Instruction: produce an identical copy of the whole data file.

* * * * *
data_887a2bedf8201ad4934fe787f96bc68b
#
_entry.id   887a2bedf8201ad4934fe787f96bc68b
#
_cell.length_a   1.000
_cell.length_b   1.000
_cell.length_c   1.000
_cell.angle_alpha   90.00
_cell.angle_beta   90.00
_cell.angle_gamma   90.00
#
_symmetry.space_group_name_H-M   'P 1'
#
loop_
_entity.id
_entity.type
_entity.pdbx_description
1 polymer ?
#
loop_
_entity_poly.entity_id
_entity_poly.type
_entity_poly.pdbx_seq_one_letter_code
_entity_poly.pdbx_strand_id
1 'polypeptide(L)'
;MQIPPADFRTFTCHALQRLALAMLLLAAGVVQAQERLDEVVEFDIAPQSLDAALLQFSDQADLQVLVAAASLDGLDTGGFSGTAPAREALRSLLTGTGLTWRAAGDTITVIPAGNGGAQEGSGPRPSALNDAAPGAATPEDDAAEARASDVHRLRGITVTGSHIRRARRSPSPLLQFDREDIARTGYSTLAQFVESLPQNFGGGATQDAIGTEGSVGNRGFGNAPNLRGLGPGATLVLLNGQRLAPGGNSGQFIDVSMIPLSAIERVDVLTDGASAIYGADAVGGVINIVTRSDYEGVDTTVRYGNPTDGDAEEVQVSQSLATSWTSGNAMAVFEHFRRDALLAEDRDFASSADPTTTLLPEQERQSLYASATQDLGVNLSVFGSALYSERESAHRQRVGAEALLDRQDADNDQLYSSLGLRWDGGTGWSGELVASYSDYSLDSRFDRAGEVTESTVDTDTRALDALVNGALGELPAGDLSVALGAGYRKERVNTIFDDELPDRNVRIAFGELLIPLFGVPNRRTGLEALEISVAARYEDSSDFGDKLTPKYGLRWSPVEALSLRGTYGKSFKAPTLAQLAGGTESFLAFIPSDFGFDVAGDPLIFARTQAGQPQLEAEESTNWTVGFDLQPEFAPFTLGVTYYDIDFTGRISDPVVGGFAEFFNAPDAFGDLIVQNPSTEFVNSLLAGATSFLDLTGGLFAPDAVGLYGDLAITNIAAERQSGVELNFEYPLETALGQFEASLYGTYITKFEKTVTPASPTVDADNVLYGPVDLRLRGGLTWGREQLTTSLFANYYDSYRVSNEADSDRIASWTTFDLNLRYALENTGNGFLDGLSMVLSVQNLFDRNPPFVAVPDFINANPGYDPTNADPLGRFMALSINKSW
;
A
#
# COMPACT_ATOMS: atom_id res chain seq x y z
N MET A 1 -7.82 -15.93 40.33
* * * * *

data_887a2bedf8201ad4934fe787f96bc68b
#
_entry.id   887a2bedf8201ad4934fe787f96bc68b
#
_cell.length_a   1.000
_cell.length_b   1.000
_cell.length_c   1.000
_cell.angle_alpha   90.00
_cell.angle_beta   90.00
_cell.angle_gamma   90.00
#
_symmetry.space_group_name_H-M   'P 1'
#
loop_
_entity.id
_entity.type
_entity.pdbx_description
1 polymer ?
#
loop_
_entity_poly.entity_id
_entity_poly.type
_entity_poly.pdbx_seq_one_letter_code
_entity_poly.pdbx_strand_id
1 'polypeptide(L)'
;MQIPPADFRTFTCHALQRLALAMLLLAAGVVQAQERLDEVVEFDIAPQSLDAALLQFSDQADLQVLVAAASLDGLDTGGFSGTAPAREALRSLLTGTGLTWRAAGDTITVIPAGNGGAQEGSGPRPSALNDAAPGAATPEDDAAEARASDVHRLRGITVTGSHIRRARRSPSPLLQFDREDIARTGYSTLAQFVESLPQNFGGGATQDAIGTEGSVGNRGFGNAPNLRGLGPGATLVLLNGQRLAPGGNSGQFIDVSMIPLSAIERVDVLTDGASAIYGADAVGGVINIVTRSDYEGVDTTVRYGNPTDGDAEEVQVSQSLATSWTSGNAMAVFEHFRRDALLAEDRDFASSADPTTTLLPEQERQSLYASATQDLGVNLSVFGSALYSERESAHRQRVGAEALLDRQDADNDQLYSSLGLRWDGGTGWSGELVASYSDYSLDSRFDRAGEVTESTVDTDTRALDALVNGALGELPAGDLSVALGAGYRKERVNTIFDDELPDRNVRIAFGELLIPLFGVPNRRTGLEALEISVAARYEDSSDFGDKLTPKYGLRWSPVEALSLRGTYGKSFKAPTLAQLAGGTESFLAFIPSDFGFDVAGDPLIFARTQAGQPQLEAEESTNWTVGFDLQPEFAPFTLGVTYYDIDFTGRISDPVVGGFAEFFNAPDAFGDLIVQNPSTEFVNSLLAGATSFLDLTGGLFAPDAVGLYGDLAITNIAAERQSGVELNFEYPLETALGQFEASLYGTYITKFEKTVTPASPTVDADNVLYGPVDLRLRGGLTWGREQLTTSLFANYYDSYRVSNEADSDRIASWTTFDLNLRYALENTGNGFLDGLSMVLSVQNLFDRNPPFVAVPDFINANPGYDPTNADPLGRFMALSINKSW
;
A
#
# COMPACT_ATOMS: atom_id res chain seq x y z
N MET A 1 -7.82 -15.93 40.33